Insulin sensitivity found only in the animal-protein diet group
Previous data has both positive and negative associations on the impact of high-protein diet in type 2 diabetes (T2DM). In the study presented during the 51st European Association for the Study of Diabetes Annual Meeting in Stockholm, Mariya Markova, PhD, of the German Institute of Human Nutrition at Charité University Medicine in Berlin, Germany, and colleagues compared effects of two isocaloric high-protein diets of animal (AP) and plant (PP) origin on metabolic markers, liver fat content and signaling pathways in white blood cells and adipose tissue.
This was a 6-week parallel randomized prospective dietary intervention study with type 2 diabetes that was completed earlier this year in March 2015. The goal was to investigate the nutritional influence of animal protein compared to plant protein on glucose metabolism.
These researchers analyzed 30 individuals with T2DM, mean age 65 ± 6 years, with BMI of 30.5 ± 3.6 kg/m2, and HbA1C of 7.0 ± 0.6%. These participants were randomized into either high-animal (meat and dairy foods) or high-plant (dietary pulses) protein diet (30% protein, 40% carbohydrates, 30% fat) for 6 weeks. Prior to and after the diet intervention, magnetic resonance imaging, hyperinsulinemic euglycemic clamps, and meal tolerance tests were performed, and blood and subcutaneous adipose tissue samples were collected. They analyzed key proteins of the Akt/mTOR signaling pathway in isolated white blood cells and adipose tissue.
Results showed that levels of liver parameters, including aspartate aminotransferase (AST), alanine aminotransferase (ALT), and gamma-glutamyl transferase (GGT) improved in both study groups. In addition, liver fat contents and HbA1C were reduced in both the AP group (p < 0.001 and p < 0.05, respectively) and the PP group (p < 0.001 for both factors).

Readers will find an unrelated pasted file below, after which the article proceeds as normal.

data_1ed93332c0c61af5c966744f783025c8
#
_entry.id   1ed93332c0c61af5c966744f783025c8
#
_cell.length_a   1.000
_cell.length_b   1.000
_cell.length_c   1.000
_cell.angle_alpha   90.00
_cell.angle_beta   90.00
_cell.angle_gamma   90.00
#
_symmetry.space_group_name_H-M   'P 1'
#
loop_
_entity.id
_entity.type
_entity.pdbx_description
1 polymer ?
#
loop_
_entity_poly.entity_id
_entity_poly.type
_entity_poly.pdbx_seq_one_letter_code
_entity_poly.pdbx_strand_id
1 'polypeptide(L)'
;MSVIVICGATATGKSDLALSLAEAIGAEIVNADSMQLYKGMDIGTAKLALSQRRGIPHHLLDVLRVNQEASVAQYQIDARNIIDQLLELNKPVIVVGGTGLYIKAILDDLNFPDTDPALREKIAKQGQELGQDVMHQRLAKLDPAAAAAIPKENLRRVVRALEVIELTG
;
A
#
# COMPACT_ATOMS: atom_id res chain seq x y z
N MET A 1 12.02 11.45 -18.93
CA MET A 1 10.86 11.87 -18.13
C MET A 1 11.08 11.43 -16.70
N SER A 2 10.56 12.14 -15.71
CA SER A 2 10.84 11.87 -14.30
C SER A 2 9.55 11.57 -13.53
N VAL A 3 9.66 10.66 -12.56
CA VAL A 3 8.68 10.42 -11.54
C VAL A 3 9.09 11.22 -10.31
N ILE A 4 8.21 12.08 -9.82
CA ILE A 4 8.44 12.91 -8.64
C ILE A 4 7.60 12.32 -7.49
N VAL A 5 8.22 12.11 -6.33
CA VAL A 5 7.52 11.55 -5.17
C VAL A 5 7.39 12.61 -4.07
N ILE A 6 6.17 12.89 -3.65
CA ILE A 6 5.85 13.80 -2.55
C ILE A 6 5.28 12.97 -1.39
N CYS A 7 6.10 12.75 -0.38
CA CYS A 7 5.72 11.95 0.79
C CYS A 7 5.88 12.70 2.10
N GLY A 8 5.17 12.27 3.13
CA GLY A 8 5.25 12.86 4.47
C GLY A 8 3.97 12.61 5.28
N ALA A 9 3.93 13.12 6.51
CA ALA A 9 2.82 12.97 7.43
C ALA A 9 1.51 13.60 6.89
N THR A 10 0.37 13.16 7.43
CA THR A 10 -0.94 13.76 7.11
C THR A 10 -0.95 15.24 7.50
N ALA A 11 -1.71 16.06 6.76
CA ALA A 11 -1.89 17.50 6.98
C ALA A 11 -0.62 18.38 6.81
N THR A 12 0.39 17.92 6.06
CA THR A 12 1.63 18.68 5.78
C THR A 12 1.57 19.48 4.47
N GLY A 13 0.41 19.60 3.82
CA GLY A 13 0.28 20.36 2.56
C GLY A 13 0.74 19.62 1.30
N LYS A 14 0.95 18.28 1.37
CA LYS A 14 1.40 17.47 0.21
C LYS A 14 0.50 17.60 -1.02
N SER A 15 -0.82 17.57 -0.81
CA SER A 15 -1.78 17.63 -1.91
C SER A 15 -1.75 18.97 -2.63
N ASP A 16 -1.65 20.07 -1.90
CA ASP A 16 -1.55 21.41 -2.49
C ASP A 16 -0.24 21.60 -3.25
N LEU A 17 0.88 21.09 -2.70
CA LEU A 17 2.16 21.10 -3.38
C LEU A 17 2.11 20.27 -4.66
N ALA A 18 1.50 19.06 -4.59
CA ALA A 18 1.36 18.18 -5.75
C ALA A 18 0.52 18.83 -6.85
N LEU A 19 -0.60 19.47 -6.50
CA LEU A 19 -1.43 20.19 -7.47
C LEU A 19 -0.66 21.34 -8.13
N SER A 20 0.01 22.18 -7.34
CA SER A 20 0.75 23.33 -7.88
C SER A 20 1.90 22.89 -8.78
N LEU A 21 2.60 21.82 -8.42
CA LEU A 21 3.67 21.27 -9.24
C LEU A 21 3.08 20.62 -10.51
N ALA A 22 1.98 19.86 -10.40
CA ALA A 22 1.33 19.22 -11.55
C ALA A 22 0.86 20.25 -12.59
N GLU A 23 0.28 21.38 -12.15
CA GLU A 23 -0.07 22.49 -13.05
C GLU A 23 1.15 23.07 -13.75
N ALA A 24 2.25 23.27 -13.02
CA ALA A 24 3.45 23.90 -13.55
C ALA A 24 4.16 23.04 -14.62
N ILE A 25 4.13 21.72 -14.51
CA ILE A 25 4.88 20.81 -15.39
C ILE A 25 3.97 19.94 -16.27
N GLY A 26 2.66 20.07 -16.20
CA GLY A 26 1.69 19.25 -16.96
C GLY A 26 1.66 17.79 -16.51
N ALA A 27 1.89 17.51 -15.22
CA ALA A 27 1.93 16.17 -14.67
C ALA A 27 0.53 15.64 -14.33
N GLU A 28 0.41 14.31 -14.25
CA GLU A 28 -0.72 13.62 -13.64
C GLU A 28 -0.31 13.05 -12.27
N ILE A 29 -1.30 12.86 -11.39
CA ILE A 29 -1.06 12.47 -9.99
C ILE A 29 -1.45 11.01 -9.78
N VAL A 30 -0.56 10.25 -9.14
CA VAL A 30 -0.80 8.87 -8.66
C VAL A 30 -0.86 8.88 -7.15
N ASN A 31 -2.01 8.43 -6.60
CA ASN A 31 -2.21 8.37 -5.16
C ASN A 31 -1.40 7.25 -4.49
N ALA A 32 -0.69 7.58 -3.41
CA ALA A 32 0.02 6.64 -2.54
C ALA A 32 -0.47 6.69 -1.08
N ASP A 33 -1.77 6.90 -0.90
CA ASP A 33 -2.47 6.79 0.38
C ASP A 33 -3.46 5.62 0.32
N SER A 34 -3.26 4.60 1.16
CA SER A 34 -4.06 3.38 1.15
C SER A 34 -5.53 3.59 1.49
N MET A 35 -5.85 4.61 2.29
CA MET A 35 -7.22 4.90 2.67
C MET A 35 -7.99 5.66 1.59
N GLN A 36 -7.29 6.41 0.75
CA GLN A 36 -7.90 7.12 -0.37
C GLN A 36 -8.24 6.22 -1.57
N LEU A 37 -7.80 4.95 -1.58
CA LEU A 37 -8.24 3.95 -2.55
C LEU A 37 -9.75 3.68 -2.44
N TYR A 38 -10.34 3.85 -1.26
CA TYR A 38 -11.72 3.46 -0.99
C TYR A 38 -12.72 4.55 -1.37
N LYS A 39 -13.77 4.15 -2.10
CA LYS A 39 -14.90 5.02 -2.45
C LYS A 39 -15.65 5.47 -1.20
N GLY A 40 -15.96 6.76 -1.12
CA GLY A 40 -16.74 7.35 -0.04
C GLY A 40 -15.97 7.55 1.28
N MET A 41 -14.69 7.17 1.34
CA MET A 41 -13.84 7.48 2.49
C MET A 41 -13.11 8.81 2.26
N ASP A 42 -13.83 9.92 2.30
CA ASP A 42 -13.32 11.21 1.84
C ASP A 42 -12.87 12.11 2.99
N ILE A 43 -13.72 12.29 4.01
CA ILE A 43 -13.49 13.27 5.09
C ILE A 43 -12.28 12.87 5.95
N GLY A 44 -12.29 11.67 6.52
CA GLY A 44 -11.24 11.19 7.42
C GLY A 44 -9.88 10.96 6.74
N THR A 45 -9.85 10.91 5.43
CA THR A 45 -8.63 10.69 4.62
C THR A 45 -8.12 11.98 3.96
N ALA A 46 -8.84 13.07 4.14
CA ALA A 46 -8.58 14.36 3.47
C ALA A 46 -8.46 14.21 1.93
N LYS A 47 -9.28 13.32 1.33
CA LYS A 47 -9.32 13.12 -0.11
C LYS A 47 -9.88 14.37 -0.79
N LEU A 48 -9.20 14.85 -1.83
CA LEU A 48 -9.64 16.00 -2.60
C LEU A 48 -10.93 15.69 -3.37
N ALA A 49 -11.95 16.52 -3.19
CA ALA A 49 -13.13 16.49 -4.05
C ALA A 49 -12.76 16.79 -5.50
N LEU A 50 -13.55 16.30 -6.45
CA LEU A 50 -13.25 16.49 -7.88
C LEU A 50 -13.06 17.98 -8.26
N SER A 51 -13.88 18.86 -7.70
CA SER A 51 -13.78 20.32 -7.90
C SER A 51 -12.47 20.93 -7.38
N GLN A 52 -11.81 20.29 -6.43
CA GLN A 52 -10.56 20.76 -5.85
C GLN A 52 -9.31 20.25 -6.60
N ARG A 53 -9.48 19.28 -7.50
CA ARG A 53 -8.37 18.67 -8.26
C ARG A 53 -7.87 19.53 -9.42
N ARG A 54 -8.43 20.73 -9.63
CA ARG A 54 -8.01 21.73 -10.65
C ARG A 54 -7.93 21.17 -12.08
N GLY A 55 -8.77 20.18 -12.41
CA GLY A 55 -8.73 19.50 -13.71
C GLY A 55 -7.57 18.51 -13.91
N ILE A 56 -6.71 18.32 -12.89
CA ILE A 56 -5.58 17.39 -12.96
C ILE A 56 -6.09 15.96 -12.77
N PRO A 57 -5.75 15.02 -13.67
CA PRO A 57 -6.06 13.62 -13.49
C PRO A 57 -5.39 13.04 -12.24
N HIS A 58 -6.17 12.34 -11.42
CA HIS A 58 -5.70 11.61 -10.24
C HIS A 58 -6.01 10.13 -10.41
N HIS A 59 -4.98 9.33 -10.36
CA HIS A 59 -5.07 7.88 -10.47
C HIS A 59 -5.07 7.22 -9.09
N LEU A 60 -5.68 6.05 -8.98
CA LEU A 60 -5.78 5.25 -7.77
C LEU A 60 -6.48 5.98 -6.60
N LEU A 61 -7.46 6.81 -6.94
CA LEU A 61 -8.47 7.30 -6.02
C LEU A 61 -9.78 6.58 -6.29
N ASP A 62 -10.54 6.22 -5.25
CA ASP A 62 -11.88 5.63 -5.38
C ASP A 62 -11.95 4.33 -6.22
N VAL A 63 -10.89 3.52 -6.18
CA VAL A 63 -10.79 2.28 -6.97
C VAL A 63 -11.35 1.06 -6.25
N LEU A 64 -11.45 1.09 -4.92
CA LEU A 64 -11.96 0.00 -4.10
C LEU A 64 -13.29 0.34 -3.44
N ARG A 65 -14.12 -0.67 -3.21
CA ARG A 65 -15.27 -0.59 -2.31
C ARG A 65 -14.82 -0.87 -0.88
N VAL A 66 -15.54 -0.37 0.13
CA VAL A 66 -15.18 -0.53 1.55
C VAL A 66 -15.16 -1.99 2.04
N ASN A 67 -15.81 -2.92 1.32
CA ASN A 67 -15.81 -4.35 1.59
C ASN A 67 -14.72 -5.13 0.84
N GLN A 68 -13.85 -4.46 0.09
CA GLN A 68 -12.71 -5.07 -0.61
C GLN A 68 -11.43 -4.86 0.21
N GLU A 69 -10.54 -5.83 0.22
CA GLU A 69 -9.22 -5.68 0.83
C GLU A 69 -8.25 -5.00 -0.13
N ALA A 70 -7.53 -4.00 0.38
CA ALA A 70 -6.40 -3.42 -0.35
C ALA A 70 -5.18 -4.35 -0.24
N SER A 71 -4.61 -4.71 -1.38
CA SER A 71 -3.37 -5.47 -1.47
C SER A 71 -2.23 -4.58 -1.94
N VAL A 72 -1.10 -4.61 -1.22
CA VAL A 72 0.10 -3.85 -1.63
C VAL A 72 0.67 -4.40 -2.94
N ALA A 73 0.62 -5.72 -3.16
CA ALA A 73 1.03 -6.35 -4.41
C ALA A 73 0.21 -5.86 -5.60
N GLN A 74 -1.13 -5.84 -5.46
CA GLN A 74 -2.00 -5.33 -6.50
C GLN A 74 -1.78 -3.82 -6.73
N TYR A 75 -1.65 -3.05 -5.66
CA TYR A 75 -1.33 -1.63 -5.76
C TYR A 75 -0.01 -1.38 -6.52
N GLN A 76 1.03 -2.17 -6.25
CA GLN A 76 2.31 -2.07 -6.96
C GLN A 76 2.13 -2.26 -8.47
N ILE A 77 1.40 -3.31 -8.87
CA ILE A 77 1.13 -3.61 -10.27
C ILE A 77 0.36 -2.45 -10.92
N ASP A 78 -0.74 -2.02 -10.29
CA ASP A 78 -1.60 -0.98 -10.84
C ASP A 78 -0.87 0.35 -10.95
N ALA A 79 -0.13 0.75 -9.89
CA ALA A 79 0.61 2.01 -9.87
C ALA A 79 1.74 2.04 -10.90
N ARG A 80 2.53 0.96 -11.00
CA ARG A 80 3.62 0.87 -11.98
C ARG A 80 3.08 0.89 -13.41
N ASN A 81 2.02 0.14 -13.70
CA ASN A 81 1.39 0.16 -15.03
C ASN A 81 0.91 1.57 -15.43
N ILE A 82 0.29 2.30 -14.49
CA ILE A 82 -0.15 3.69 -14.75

The clamp-derived insulin sensitivity were found to improve significantly only the AP group (p < 0.05). However, only in the PP group was there a significant reduction of plasma creatinine (p < 0.01) and also an improvement of the glomerular filtration rate (p < 0.001), and this was not seen in the AP group. The researchers noted no alterations of the Akt/mTOR pathway; however, in the adipose tissue, the phosphorylation of AMPK, Erk1/2 and 4E-BP1 was around twofold higher in the AP group, whereas in the PP group, they found significantly increased phosphorylation of BAD and PDK1.
The researchers concluded that in diabetic subjects, regardless of the protein origin, the 6-week high-protein leads to an improvement of glucose metabolism and decrease of liver fat content. No adverse effects on kidney parameters were observed in these high-protein diet and kidney function has also shown to improve in the plant-protein group.
- Improvement in insulin sensitivity was only found in the animal-protein diet group.
- A high-protein diet led to improvement of glucose metabolism and the decrease of liver fat content.
- Kidney function improved in the plant-protein group.
Markova M, Pfeiffer AFH, Hornemann S, Pivovarova O, Sucher S. Abstract #701: Metabolic and molecular effects of a high-protein diet in subjects with type 2 diabetes. Presented at: 51st EASD Annual Meeting; Sep 14-18, 2015; Stockholm.
Pfeiffer AFH, German Institute of Human Nutrition. Comparison of a Plant Protein Diet to a Animal Protein Diet Emphasized in Type 2 Diabetes (LeguAN). In: ClinicalTrials.gov [Internet]. Bethesda (MD): National Library of Medicine (US). 2000- [cited 2015 Sep 29]. Available from: https://clinicaltrials.gov/ct2/show/NCT02402985?term=NCT02402985&rank=1 Identifier: NCT02402985.